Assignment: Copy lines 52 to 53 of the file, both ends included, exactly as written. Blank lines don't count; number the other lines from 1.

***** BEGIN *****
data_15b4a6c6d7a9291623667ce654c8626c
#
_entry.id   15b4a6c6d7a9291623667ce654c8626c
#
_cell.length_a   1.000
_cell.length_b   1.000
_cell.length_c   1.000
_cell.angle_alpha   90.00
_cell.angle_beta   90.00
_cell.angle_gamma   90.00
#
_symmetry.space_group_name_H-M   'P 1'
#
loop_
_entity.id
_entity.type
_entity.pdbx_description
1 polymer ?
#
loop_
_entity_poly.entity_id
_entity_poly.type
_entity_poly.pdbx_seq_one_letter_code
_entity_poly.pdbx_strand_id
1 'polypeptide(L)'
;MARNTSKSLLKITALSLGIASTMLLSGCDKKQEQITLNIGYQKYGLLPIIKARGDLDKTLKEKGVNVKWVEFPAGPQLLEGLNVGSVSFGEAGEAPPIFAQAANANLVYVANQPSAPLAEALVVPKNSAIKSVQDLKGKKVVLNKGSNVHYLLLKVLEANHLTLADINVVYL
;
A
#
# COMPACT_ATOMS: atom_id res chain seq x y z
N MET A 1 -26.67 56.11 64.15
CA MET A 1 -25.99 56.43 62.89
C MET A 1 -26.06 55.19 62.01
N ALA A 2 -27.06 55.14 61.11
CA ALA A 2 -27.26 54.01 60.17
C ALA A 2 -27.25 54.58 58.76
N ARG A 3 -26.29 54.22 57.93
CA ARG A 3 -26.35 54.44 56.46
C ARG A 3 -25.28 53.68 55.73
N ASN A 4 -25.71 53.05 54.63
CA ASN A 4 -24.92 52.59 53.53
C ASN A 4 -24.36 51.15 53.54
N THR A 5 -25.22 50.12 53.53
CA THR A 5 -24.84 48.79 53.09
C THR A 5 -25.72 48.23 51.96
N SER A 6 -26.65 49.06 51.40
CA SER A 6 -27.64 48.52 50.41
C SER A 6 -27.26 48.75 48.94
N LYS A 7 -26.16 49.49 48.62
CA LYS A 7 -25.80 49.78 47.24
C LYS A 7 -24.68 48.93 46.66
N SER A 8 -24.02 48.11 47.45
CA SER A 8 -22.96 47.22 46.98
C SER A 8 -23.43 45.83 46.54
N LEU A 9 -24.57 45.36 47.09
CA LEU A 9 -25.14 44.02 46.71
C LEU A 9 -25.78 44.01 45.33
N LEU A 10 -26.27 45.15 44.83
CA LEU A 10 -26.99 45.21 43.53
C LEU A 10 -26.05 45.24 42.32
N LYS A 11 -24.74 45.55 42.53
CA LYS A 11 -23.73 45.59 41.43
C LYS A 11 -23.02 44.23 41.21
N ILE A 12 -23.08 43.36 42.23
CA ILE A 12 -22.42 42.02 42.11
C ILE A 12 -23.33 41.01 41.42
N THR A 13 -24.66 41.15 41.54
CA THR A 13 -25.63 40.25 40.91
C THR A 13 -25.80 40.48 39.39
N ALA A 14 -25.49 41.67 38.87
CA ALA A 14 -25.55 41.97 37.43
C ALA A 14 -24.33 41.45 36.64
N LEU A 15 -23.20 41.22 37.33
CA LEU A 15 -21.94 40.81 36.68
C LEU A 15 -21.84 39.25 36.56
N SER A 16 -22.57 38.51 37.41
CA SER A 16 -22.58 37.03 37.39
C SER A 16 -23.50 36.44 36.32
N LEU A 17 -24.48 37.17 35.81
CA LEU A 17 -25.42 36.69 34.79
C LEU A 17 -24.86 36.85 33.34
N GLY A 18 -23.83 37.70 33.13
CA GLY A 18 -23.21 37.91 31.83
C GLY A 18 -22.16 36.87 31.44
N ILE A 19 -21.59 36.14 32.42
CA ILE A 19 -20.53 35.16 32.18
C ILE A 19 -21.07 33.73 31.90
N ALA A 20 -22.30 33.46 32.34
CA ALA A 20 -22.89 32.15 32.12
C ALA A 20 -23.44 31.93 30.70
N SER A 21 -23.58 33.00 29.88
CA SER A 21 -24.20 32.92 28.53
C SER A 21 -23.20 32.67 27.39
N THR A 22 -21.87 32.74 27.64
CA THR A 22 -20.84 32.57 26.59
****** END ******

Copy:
N SER A 8 -24.02 48.11 47.45
CA SER A 8 -22.96 47.22 46.98